Kyle Seager has a well-earned reputation for steadiness. From 2012-2017 he’s been the Mariners’ most valuable player (including pitchers) by fWAR, their leader in games played and plate appearances, and solidly above-average at the plate at minimum in each of those years. He also has a well-earned reputation for streakiness. His month-to-month splits show a narrowly above-average hitter in April (albeit much worse in the season’s first two weeks), followed by elite stretches in May and July. Monthly splits are a tricky thing to pin down, particularly mid-season ones, but even Seager’s vacillation from good to great and back again have been fairly consistent.
Until this year. Kyle supposedly came into Spring Training with a new approach. Scott Servais had good things to say:
“(He’s hitting) hard ground balls, line drives into left-center field – we’ve all seen Kyle hit so many balls off the bat that get caught right at the wall. You know, those long, high fly balls into left-center field at Safeco,” Servais said. “… I think as far as his approach and what he’s trying to do, I don’t think it’s necessarily geared to beating the shift. (But) I think that’s going to be the end result of it because he’s using the whole field more to hit, which makes him a more dangerous hitter.
One part of that equation has been true. Kyle has hit 25 grounders classified as “Hard” by Fangraphs, well on his way to outpacing last year’s 37. Unfortunately, if you are a human being, or at least a nearby hungry mammal or reptile who has seen Kyle Seager run, you know sprint speed isn’t where the man makes his hay. More grounders = more troubles, especially when they’re coming at the expense of what could otherwise be alternate hard contact. That’s where the second component of the aforementioned Spring Training plan falls apart. Kyle is going the opposite way less than he ever has in his career.
There’s nothing inherently devastating about that tendency. Spraying the ball all over the field is great for many players, including Jean Segura and Carlos Correa. Yanking the ball overwhelmingly to your pull side is not a debilitating condition, however, just ask José Ramirez, Mookie Betts, or Kris Bryant! When you hit the ball to your pull side, simply by physics and the ability for your body to get further into its rotation you have a better chance at hitting the ball harder! But Kyle is pulling grounders, and not nearly enough fly balls, and his hard contact is rolling right into the shift. He’s even reached a career-low Barrel rate, further emphasizing how all that hard contact (and lack of soft contact) goes for naught when you hit it into the ground or straight up, instead of on a line.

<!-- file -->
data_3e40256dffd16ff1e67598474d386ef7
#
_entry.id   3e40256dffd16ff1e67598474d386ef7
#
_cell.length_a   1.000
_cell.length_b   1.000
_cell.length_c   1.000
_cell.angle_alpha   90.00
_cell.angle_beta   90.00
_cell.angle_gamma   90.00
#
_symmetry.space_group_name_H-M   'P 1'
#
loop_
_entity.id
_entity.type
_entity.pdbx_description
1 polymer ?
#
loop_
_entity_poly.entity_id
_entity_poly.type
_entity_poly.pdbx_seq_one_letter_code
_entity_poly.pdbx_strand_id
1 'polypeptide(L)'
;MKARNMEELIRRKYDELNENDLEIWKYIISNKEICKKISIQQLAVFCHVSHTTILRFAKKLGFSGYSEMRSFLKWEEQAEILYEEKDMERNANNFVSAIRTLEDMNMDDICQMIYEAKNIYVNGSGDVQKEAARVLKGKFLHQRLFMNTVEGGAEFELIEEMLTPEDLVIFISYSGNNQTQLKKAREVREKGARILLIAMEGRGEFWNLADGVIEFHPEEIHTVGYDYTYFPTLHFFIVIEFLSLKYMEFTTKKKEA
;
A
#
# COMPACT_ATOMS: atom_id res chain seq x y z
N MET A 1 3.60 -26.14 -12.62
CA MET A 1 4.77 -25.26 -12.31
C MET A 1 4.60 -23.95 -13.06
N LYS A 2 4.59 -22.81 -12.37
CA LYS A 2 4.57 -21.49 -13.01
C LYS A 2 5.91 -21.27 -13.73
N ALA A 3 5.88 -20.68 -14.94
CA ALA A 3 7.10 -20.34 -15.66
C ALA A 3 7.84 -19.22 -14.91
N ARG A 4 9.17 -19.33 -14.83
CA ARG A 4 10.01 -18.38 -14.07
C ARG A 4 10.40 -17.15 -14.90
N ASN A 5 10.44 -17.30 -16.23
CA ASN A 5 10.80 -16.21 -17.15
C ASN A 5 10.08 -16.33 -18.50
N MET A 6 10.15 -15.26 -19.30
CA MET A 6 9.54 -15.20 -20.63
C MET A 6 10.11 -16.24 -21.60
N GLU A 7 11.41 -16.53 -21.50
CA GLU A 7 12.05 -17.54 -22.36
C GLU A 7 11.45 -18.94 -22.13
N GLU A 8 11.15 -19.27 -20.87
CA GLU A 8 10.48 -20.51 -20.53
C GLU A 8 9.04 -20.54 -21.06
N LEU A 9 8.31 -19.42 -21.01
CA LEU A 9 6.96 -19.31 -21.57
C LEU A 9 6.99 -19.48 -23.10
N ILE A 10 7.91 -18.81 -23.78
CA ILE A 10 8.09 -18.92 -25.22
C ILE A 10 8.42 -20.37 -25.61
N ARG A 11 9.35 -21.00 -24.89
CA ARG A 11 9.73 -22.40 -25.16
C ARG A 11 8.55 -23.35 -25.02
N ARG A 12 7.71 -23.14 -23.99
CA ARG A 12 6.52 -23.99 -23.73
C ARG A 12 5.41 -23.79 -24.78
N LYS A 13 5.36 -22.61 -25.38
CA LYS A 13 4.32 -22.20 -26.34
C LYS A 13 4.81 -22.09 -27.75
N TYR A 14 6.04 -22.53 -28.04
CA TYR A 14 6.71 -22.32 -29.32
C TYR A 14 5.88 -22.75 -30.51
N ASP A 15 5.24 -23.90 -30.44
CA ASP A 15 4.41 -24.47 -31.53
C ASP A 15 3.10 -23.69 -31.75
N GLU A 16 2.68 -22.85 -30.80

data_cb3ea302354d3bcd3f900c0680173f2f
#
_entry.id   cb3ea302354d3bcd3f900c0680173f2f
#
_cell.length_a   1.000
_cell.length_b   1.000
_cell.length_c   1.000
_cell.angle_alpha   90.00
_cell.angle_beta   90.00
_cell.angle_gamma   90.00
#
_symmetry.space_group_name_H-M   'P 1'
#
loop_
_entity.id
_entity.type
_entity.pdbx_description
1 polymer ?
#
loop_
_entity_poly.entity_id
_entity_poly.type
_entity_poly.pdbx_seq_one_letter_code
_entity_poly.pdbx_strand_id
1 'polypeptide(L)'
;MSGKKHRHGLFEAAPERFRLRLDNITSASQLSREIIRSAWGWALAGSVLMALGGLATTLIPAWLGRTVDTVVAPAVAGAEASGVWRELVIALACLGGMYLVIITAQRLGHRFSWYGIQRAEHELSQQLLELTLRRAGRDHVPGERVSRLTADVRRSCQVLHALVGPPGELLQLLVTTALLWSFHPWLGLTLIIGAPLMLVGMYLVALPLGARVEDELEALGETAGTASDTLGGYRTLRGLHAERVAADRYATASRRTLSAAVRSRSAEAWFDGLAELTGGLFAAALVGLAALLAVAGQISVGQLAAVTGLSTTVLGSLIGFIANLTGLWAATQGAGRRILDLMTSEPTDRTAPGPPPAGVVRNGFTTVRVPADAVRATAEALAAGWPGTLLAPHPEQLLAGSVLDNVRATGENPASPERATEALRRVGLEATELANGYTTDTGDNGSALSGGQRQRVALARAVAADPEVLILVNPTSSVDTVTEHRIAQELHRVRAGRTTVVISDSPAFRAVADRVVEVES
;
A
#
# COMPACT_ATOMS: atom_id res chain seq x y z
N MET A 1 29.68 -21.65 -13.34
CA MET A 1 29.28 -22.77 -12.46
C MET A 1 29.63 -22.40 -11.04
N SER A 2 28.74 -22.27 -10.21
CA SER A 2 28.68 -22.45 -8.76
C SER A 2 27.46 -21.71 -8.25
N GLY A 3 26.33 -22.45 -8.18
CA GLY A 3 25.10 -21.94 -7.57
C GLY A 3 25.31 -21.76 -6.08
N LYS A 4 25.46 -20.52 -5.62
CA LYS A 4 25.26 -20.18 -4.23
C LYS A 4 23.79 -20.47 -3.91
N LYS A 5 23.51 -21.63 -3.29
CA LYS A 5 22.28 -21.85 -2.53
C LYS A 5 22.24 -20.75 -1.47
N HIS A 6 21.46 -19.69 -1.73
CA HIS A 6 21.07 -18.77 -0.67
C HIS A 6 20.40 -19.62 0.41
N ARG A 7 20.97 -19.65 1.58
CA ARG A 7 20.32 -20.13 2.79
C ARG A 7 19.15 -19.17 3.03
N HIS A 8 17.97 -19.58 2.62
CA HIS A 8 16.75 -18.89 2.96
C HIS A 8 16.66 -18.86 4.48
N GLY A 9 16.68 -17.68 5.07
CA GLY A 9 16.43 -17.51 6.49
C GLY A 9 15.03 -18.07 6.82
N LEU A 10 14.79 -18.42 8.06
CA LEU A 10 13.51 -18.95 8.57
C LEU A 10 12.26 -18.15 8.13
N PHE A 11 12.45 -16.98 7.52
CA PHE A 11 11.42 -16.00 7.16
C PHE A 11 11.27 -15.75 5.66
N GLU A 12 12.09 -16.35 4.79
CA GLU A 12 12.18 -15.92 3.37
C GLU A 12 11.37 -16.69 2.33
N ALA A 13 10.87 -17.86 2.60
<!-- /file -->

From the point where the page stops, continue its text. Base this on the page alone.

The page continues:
Every tribulation listed above is worrisome, particularly for a player now in his age-30 season. But the hard contact rate, at least for now, offers hope that Seager’s fortunes can fall a hair more favorably than his .222/.270/.408 and 86 wRC+ thus far. It’s the things beyond when he makes contact that worry me more. Specifically, that as his contact profile has slipped, his plate discipline results have cratered.
Even amidst his struggles last season, Seager’s BB% and K% were about in line with his career numbers, and his power was actually improved. The slumping of 2017 seemed BABIP related, and was likely tied to the extreme shifting Kyle continues to face. In 2018 it’s fallen apart. Since September of his first full season in 2012, Kyle has never had a month where he walked less than 5.8% of the time. This year he’s sub-5%, and added insult to injury by spiking his strikeouts to over 21%. While that isn’t an egregious total in today’s MLB (league-average is 22.5%), much like his fellow corner infielder Ryon Healy, running a 21-23% is a tougher sell when you don’t earn free passes.
To pair this with an extreme case, here is Seager over the past three seasons paired with his good friend Mike Zunino, whose strikeout rates are the stuff of legend Kyle is far from challenging.
Kyle & Mike and the 2018 Crater
|Kyle Seager 2016||10.2%||16.0%||132|
|Mike Zunino 2016||10.9%||33.9%||115|
|Kyle Seager 2017||8.9%||16.9%||106|
|Mike Zunino 2017||9.0%||36.8%||126|
|Kyle Seager 2018||4.9%||21.4%||86|
|Mike Zunino 2018||5.0%||40.6%||92|
Neither player comes off looking rosy here, and thus far both have sustained their value to the team with excellent defensive prowess. The struggle for Kyle is, of course, there’s only so much a 3rd baseman can do defensively, while catchers typically have a far more forgiving floor as long as they provide an elite glove.
The Mariners don’t “need” Kyle Seager to pick it up at the plate, per se, but he’s the least tapped source of potential remaining. Mitch Haniger is playing about as well as anyone could’ve hoped for, Nelson Cruz is back in form, Jean Segura is hitting like every stadium is Chase Field, and the rest of the lineup has been solid. Kyle is under the microscope because he’s shown he can be better than this, and just as importantly, there is nobody in the entire system capable of replacing him. To maximize this team’s ceiling, something has to change for Kyle himself. Here’s hoping it’s soon.